Skip to content

Choosing the right Bivvy

It’s a minefield out there! Rigid frames, domes, brolly systems, shelters… With so many bivvies available, how do you choose the one that’s right for you? In this article Julian Grattidge give some tips on finding the perfect match!

My first bivvy was not really a bivvy at all; more of a battered old tent that had seen better days. Luckily it was dark brown in colour, had it been a garish orange like most tents seem to be nowadays, I doubt I’d have even been let near a water in it, let alone get a year’s use out of it on the bank. It was no fashion icon, far from it, but as a kid it was all I could afford, and the flea-bitten sun-lounger that went with it was not much better! The thing is, it did the trick, and it enabled me to get out on the banks session fishing. What’s more, if I were in the same situation today, then I would happily use the same tent again. You see, one important point to make right at the start is that choosing the right bivvy should be about finding a product that matches your exact needs, not selecting the one that looks the best or costs the most. I have seen too many anglers make that mistake, so don’t be fooled into thinking that the best products have to be those with the largest price tag, sometimes just the opposite can be the case.

So, where do we start? Well, it’s all about usage; you need to find a bivvy that is going to suit your style of fishing. Have a think about the kind of night fishing you intend to be doing and ask yourself a few basic questions;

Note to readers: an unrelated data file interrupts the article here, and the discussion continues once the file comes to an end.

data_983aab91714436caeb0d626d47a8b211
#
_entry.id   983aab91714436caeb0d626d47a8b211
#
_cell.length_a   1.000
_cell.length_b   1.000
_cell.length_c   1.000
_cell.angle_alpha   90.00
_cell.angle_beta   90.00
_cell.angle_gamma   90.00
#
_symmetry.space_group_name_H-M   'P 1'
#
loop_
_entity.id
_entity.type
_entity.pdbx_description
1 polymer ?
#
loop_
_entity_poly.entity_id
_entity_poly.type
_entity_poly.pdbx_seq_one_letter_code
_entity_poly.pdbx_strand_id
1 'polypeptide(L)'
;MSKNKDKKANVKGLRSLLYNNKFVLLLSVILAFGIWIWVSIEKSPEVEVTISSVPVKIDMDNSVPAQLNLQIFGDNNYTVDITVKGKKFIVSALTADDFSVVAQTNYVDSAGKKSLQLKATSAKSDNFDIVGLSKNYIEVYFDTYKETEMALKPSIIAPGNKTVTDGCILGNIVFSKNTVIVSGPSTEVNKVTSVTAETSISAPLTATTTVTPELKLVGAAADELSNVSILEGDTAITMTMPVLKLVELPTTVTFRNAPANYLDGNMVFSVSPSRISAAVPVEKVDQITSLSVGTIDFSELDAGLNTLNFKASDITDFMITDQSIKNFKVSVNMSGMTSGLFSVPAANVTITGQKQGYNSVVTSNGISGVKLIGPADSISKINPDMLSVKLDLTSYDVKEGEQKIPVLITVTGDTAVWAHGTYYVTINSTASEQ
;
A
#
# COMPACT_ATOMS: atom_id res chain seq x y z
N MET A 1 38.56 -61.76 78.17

Are you looking at single overnighters or long sessions?
Session duration is the probably the most important factor. If you only fish the odd overnight session here and there, and only for a night at a time, then you are probably best looking at a shelter or brolly system, or, if you want a bit more room, a cheap-end dome system. The main benefit being that they are much cheaper than a full rigid frame design bivvy and as you are not going to be using it much, there’s no point spending stupid money. However, if you are going to be using it all weekend every weekend, then you will need something a little more substantial.

This is where the rigid frame designs come in. They are effectively work horse bivvies, designed to do the same thing week in week out, and offer shelter and durability no matter what the weather might throw at you. Also, because you are likely to be fishing for greater amounts of time, they usually offer more space to accommodate more tackle and some even feature extra porches through use of additional winter skins that enable you to store gear that you might not necessarily want within the living quarters, but that which you still will want to keep sheltered all the same; like smelly fishing bait, particle tubs, chest waders or wet garments.

What kind of waters are you likely to be fishing; easily accessible or off the beaten track?
Practicality is key. If you have to walk three miles from the car, or the swims on the lake are only going to be a few feet wide, then common sense would tell you that a huge 2-Man rigid frame bivvy with an extended winter skin is probably going to be too much, not just because it will give you a coronary each time you have to do the walk from the car park, but once there you’ll struggle to find the space to get it up. Again, think about the waters you are going to be fishing, think lightweight design for tricky swims and long walks, or bigger and with optional extras if your intended lakes have roomy and easily accessible swims.

Do you like to carry a lot of gear for fishing, camping and cooking or will you be travelling light with the bare essentials?